However, when I actually sat down and read Matthew 18:15-17, I was shocked by what it said and what it did not say. In the Evangelical tradition, we pride ourselves in preaching and teaching from the Bible and not “extra-biblical” revelation. Yet how much of the popular teaching on Matthew 18 actually comes from Matthew 18 itself? Let’s break it down phrase by phrase and see for ourselves:

If your brother or sister sins [against you]*

What it says: a brother or sister is someone of relatively equal status in the community. This is describing how to deal with peers.**

What it does not say: A leader, an elder, a pastor, or any other person of clearly superior rank.

Go and reprove them

What it says: reprove/correct/convict (from the Greek verb ἐλέγχω) the person who sinned. Tell them with no uncertainty that they sinned. There is no question as to whether the person sinned or not.

What it does not say: seek understanding or clarity about what the person did and find out whether they really did anything wrong. Discover that you were actually the one who was wrong.

[Reprove them] between you and that one alone

What it says: The adjective “alone” solely describes the meeting between the person who sinned and the one reproving. This “alone” is in contrast to the one or two witnesses that come along for the next meeting. The point is to not bring along the entire entourage which could potentially constitute a pressure group to intimidate the sinner.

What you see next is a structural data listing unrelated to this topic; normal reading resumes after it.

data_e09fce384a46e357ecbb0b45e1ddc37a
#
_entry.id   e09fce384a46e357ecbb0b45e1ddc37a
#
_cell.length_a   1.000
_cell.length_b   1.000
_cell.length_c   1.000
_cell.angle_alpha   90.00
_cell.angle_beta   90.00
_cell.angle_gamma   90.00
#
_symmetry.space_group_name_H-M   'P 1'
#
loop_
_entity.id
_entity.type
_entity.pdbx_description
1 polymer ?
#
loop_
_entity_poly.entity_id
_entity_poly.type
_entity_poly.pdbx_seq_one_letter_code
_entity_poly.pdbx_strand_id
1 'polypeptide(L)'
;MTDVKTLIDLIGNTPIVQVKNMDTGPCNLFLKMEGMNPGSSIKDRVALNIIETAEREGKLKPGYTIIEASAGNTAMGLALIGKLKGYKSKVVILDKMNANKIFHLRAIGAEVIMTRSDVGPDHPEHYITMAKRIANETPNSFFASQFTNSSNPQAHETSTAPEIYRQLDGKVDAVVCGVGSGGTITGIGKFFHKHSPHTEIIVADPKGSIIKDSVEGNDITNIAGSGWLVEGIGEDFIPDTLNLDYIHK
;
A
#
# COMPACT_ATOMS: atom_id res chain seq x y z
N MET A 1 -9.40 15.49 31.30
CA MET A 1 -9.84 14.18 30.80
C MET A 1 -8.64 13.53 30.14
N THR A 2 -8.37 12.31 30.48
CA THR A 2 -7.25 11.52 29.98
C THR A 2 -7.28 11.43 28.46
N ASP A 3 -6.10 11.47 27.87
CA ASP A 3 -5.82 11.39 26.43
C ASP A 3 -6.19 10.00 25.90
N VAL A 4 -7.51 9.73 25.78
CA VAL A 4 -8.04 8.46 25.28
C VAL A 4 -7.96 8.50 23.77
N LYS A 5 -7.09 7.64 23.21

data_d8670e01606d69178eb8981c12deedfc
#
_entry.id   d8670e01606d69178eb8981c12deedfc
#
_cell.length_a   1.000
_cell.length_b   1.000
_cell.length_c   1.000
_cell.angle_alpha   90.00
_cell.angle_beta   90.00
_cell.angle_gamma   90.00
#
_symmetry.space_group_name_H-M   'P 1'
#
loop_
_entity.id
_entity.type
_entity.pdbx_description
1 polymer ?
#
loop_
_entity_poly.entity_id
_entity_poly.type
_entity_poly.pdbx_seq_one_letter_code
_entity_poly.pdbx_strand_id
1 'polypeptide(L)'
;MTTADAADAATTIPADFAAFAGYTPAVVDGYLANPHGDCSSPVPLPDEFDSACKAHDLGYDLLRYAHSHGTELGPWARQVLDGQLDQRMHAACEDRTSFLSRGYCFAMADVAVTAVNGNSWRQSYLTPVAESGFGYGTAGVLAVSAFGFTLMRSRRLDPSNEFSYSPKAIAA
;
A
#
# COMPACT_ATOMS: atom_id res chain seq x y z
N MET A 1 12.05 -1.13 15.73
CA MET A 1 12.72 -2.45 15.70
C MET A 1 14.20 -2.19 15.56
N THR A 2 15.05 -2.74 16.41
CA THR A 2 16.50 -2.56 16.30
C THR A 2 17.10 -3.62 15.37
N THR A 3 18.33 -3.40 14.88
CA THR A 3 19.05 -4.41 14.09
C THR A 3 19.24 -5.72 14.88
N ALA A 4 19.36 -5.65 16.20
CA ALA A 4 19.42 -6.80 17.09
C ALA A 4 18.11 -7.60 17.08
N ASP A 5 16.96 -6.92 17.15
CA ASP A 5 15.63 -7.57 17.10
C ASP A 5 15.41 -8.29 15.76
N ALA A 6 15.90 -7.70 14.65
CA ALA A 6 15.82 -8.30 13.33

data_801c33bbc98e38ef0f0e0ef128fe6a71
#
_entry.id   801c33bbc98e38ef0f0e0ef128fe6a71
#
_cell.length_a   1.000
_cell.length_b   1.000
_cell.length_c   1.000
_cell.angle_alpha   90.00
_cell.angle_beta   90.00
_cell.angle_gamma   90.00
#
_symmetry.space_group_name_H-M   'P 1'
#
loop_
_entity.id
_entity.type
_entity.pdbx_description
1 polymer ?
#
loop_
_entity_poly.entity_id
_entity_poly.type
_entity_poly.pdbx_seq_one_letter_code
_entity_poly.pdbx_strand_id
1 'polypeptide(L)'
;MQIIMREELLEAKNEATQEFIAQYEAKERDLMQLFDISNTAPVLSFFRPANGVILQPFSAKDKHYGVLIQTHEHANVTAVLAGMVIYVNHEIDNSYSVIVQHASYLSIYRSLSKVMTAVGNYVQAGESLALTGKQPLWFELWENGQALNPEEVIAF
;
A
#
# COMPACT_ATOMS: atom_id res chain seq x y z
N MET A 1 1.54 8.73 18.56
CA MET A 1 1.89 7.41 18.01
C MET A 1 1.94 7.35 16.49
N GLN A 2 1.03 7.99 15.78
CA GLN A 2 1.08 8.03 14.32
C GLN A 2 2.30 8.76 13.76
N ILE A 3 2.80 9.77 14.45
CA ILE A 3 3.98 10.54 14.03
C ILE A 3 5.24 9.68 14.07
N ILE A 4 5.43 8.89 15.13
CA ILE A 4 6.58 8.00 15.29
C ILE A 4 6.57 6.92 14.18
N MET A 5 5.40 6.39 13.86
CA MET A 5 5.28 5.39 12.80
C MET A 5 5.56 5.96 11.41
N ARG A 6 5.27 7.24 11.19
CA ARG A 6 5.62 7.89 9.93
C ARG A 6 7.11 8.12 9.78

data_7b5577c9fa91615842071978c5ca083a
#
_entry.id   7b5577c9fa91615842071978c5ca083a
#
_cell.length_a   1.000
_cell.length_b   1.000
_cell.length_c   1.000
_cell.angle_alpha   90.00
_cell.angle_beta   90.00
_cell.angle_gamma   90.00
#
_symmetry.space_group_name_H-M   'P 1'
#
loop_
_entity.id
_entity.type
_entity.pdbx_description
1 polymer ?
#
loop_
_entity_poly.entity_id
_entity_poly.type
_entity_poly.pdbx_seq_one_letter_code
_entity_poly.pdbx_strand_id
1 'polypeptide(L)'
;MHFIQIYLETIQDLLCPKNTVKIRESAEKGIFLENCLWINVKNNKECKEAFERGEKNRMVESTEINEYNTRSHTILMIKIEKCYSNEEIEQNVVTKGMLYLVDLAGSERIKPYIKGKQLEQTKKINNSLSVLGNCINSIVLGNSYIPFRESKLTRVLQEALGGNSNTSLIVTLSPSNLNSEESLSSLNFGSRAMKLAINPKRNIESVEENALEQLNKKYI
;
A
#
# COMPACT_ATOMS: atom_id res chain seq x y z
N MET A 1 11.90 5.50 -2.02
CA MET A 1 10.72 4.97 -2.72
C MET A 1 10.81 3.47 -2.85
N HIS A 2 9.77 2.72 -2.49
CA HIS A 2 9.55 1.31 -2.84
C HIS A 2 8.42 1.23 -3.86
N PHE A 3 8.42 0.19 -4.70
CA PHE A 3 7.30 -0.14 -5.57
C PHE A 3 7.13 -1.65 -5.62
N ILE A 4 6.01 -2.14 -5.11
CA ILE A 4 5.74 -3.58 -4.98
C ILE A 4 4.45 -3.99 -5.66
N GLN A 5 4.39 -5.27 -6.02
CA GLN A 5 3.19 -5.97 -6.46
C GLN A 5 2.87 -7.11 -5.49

What it doesn’t say: Only talk about the situation with the individual involved. Don’t talk to anyone else about what happened. Don’t ask your friends or family for advice into the situation. Anything else is gossiping and sin.

If that one listens you have gained your brother or sister

What it says: There is only one positive outcome of the meeting: the sinner repents for the sin they committed. They are like the straying sheep of Matthew 18:12-14, who has been brought back. Repentance precedes reconciliation.

What it doesn’t say: That another positive outcome would be if the one reproving listens to the so-called sinner and is won over to their side. That it is possible for reconciliation to happen without the repentance of the one reproved.